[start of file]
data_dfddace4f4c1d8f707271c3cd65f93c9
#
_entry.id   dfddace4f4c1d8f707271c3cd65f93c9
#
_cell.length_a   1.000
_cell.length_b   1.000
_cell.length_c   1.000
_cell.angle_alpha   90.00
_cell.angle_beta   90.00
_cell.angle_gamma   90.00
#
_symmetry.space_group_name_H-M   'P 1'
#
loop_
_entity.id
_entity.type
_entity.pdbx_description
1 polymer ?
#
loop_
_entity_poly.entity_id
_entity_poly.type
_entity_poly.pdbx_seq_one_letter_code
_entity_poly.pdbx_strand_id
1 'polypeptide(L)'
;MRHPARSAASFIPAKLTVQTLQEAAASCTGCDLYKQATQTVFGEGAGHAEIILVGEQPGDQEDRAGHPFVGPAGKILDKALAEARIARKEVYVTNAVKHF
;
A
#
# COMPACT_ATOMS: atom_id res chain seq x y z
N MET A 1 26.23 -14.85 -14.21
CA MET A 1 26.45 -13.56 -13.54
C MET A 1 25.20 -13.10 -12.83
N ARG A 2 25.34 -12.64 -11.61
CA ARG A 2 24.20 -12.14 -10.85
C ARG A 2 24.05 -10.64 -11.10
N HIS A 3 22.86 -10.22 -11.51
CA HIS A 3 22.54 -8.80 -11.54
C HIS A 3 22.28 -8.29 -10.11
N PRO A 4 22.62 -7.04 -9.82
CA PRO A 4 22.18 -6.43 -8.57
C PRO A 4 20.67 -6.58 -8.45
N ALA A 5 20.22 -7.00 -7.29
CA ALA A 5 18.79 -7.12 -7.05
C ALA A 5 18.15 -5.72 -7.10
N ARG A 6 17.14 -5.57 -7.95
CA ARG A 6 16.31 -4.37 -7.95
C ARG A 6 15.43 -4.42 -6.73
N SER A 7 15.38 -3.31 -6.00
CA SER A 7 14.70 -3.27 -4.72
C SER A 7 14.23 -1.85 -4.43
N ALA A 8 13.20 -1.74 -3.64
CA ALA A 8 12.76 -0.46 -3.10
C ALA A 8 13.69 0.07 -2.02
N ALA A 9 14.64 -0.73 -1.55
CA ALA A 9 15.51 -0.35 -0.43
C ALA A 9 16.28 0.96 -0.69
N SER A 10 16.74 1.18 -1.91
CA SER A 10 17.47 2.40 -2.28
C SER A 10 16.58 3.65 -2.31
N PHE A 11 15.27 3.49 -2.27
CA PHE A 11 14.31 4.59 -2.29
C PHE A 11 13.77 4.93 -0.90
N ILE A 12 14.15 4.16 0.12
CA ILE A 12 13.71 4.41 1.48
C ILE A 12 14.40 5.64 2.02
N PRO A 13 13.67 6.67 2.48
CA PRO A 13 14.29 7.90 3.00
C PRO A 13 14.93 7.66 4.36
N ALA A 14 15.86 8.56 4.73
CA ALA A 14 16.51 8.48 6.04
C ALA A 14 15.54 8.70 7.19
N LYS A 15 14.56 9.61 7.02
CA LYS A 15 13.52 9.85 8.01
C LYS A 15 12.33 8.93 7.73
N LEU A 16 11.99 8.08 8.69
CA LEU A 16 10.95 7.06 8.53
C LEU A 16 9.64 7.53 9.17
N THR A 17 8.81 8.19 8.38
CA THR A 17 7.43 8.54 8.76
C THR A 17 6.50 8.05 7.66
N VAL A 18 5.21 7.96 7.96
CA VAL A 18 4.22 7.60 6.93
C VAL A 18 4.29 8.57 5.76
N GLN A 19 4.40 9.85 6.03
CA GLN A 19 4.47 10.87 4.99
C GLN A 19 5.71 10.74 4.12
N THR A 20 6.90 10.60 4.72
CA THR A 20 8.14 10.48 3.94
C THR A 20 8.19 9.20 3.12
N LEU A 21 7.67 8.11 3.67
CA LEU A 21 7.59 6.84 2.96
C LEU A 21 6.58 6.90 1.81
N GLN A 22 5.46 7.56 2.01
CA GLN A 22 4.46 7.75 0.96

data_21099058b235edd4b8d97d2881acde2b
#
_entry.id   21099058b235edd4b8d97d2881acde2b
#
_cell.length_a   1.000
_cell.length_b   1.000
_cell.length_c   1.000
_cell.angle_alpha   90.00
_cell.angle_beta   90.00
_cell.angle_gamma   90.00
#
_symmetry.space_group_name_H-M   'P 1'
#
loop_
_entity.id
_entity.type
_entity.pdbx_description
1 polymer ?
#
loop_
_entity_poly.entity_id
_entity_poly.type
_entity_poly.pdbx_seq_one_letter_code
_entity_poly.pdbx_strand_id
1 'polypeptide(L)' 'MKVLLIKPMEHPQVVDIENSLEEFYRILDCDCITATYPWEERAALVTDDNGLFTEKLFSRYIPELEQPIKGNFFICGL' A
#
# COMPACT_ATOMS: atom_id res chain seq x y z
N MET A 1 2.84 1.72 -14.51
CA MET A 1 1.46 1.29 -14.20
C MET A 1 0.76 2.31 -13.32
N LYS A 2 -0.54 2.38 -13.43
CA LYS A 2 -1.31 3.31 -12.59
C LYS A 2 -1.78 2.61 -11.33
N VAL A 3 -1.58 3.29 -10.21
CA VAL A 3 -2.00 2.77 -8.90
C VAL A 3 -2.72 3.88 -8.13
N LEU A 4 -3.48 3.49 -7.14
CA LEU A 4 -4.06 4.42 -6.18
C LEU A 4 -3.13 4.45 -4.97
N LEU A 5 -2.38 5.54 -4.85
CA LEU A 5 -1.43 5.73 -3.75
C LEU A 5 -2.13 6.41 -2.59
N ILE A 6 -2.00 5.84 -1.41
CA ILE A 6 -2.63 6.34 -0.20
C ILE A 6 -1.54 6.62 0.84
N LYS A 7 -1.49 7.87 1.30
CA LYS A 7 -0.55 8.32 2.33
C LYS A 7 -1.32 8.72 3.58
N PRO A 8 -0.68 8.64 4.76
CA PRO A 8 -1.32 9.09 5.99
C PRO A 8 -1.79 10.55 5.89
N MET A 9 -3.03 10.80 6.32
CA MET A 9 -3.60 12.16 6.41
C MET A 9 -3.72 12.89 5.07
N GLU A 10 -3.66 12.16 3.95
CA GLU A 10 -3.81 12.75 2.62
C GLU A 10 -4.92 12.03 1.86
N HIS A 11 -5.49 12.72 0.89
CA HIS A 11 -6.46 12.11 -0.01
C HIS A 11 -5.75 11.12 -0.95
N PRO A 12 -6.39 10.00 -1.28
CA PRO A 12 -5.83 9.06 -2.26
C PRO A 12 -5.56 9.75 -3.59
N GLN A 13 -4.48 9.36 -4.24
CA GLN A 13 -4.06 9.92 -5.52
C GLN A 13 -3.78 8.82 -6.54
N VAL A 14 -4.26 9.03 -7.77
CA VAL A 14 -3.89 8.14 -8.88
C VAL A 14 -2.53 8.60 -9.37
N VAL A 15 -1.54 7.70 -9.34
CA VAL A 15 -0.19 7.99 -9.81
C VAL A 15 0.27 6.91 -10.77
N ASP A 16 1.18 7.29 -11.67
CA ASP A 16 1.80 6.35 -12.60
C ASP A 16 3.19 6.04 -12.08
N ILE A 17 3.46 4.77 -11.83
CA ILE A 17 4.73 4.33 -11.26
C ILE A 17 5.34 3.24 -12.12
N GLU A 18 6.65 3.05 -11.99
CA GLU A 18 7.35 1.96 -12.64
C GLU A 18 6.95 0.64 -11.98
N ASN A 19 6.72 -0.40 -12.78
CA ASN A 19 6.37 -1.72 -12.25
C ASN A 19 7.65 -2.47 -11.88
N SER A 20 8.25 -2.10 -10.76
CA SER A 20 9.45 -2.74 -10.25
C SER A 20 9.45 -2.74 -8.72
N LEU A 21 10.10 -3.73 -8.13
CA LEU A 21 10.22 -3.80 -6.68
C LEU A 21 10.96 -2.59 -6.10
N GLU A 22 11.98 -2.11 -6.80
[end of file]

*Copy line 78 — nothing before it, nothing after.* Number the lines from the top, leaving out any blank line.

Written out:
C LEU A 16 9.64 7.53 9.17